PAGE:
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High stakes GOP House speaker election underway between Jordan, Scalise

House Republican are hold a closed-door, secret ballot Tuesday in hopes of emerging with candidate who will assuredly win the post with needing Democrat votes.

Published: October 10, 2023 11:06pm

Updated: October 11, 2023 1:19pm

House Majority Leader Steve Scalise and fellow GOP Congressman Jim Jordan are competing Wednesday for the speakership before the House GOP conference following the House vote to remove former House Speaker Kevin McCarthy (R-Calif.).

The closed-door meeting in which the secret-ballot election will take place is now underway on Capitol Hill. Prior to the election for speaker, the House GOP conference considered a rule change that would increase the threshold needed to win the speaker nomination from a majority of the GOP conference to a simple majority of 217 votes. The change would likely have avoided the speaker vote on the House floor from going multiple rounds like it did in January with McCarthy's nomination. The motion to raise the threshold was tabled at the meeting, Just the News has learned.

It is still unclear at this time when the House floor vote for speaker will take place.

Jordan, chairman of the House Judiciary Committee, and Scalise, a Louisiana Republican, made their pitches and took questions at a candidate forum on Tuesday evening, which multiple GOP lawmakers said didn't yield a clear frontrunner. 

Rep. Kat Cammack (R-FL) addressed reporters outside of the GOP speaker vote meeting on Wednesday and declined to say who she’s supporting.

“The candidate knows, but at this point in time, no candidate the majority or the requisite number of votes in order to advance,” she said. “So, we have a very long day ahead. I would say, eat your wheaties."

Votes in the House are paused until a speaker is formally elected by a House floor vote. House GOP members have called on Congress to pass legislation to assist Israel in their response to the terror attack carried out by Hamas, which has claimed the lives of more than 1,000 Israelis and 14 Americans. More Ukraine war funding will also be debated in the context of the next spending bill that Congress must pass before the Nov. 17 deadline to avoid a government shutdown.

Jordan told House members on Tuesday that another continuing resolution (CR) would have to be put on the floor for a vote to keep the government funded to give lawmakers enough time to pass a larger-scale appropriations bill. Prior to his removal in an unprecedented vote last week, McCarthy put a 45-day CR on the floor that received votes from Democrats to the ire of the conservative wing of his conference.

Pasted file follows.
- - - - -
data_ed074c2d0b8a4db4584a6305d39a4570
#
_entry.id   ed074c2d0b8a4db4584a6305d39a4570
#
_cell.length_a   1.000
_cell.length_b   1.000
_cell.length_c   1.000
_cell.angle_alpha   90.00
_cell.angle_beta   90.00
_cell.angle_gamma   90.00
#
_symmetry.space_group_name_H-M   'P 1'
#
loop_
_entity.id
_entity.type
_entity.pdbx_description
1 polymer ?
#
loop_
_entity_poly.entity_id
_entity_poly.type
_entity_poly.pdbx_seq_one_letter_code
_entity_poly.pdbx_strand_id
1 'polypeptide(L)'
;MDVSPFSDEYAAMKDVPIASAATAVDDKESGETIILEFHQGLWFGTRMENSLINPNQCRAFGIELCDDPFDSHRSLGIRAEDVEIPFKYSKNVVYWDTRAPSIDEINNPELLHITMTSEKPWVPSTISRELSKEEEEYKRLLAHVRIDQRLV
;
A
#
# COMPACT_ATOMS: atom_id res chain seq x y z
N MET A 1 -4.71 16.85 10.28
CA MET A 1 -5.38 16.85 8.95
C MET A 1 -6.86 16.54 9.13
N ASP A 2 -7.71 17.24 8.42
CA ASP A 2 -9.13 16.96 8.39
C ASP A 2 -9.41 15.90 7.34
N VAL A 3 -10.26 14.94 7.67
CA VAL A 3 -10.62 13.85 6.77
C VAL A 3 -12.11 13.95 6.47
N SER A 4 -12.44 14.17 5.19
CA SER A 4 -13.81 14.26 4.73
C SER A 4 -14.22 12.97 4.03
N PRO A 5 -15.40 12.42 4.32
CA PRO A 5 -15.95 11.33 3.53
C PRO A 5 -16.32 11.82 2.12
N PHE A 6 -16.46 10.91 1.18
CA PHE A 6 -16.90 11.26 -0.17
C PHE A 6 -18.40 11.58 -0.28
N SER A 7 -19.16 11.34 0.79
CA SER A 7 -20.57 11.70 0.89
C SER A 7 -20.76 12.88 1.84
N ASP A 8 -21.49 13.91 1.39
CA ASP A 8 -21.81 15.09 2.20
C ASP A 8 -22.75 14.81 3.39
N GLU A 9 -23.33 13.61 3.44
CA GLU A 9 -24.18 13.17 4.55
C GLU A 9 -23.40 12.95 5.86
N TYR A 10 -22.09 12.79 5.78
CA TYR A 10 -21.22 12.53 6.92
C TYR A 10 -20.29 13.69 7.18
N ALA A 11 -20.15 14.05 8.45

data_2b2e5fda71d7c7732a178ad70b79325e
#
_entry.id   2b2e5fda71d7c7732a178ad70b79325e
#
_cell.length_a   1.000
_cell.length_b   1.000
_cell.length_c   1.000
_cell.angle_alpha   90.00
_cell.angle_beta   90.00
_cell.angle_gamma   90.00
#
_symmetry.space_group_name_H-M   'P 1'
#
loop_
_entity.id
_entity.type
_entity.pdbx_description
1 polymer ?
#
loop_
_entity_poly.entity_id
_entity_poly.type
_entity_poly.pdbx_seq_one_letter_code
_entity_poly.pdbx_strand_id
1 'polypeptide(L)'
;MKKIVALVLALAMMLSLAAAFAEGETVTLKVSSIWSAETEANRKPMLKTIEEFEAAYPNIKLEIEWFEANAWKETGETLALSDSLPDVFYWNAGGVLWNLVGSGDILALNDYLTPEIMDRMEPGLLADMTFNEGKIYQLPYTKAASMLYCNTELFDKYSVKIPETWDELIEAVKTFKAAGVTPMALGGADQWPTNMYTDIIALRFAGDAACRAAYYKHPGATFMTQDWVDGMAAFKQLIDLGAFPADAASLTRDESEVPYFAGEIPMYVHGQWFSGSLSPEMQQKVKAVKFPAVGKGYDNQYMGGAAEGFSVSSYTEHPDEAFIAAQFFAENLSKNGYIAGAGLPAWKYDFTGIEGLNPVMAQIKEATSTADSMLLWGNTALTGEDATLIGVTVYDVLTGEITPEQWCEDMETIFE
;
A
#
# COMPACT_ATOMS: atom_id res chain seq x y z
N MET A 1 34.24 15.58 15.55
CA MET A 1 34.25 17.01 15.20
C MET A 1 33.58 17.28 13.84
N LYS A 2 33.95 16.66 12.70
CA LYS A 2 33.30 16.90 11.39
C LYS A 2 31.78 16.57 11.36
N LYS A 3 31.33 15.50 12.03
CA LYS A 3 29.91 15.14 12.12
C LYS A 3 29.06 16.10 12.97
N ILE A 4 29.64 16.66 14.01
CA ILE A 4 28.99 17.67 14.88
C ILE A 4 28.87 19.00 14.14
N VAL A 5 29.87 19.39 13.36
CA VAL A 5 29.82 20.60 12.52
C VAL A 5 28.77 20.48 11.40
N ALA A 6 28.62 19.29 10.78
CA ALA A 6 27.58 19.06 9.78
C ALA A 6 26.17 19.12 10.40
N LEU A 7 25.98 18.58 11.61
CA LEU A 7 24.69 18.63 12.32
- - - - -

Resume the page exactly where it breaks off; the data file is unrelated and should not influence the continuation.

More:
Rep. Matt Gaetz (R-Fla.), who sponsored the motion to vacate the chair, and other conservatives argued that the GOP-led House should not be governing by passing CRs. Gaetz advocated for the House passing 12 "single subject" spending bills to fund each cabinet agency separately as a way to curb federal spending. Under McCarthy's speakership, the House passed 4 of the 12 appropriations bills prior to his ousting over moving ahead with the 45-day CR. 

After the forum, Gaetz said on Tuesday that both candidates would be an "upgrade" from McCarthy. 

According to Gaetz, Jordan said at the forum that he would support passing a temporary spending bill with "automatic cuts" to current spending levels to buy more time for the passage of more individual spending bills. Other members said Jordan pitched a 1% reduction in spending under the CR.

Gaetz said he is undecided on who he is supported but said he would pray about it.

Scalise reportedly also committed to passing individual appropriations bills at the forum. He didn't endorse the passage of another CR when addressing the press after the meeting. However, Rep. Marjorie Taylor Greene (R-Ga.) told reporters that Scalise did float the need for another CR at the forum, according to a report.

Rep. Ken Buck (R-Colo.) was one of the 8 Republicans who voted along with all Democrats to remove McCarthy last week. Buck said he was "not thrilled with either candidate" following the forum.

"I don't know that they are the only candidates who are going to arise. I think that we will have other candidates that step forward if this becomes a mess tomorrow,” he said. “I think at three or four in the afternoon, if you don't see white smoke, we've got a mess.”

Rep. Kat Cammack (R-Fla) said after the meeting that "no one is close" to the current simple majority of 217 needed to win the speakership. Greene said the same following the forum, according to reports.

Rep. Mike Garcia (R-Calif.) told reporters he's not sure that there's going to be a speaker nominee on Wednesday.

"I think it's 50-50 odds right now," he said.

Rep. Nancy Mace (R-S.C.), who voted for the removal of McCarthy, endorsed Jordan after the forum while wearing a shirt with an A on it.

"I'm wearing the scarlet letter after the week I just had last week being a woman up here being demonized for my vote, my voice," she said.

On Monday, McCarthy responded to House members who want him to remain speaker, saying he would do whatever the GOP conference decides. He confirmed on Tuesday that he asked members not to formally nominate him for the position ahead of Wednesday's election.

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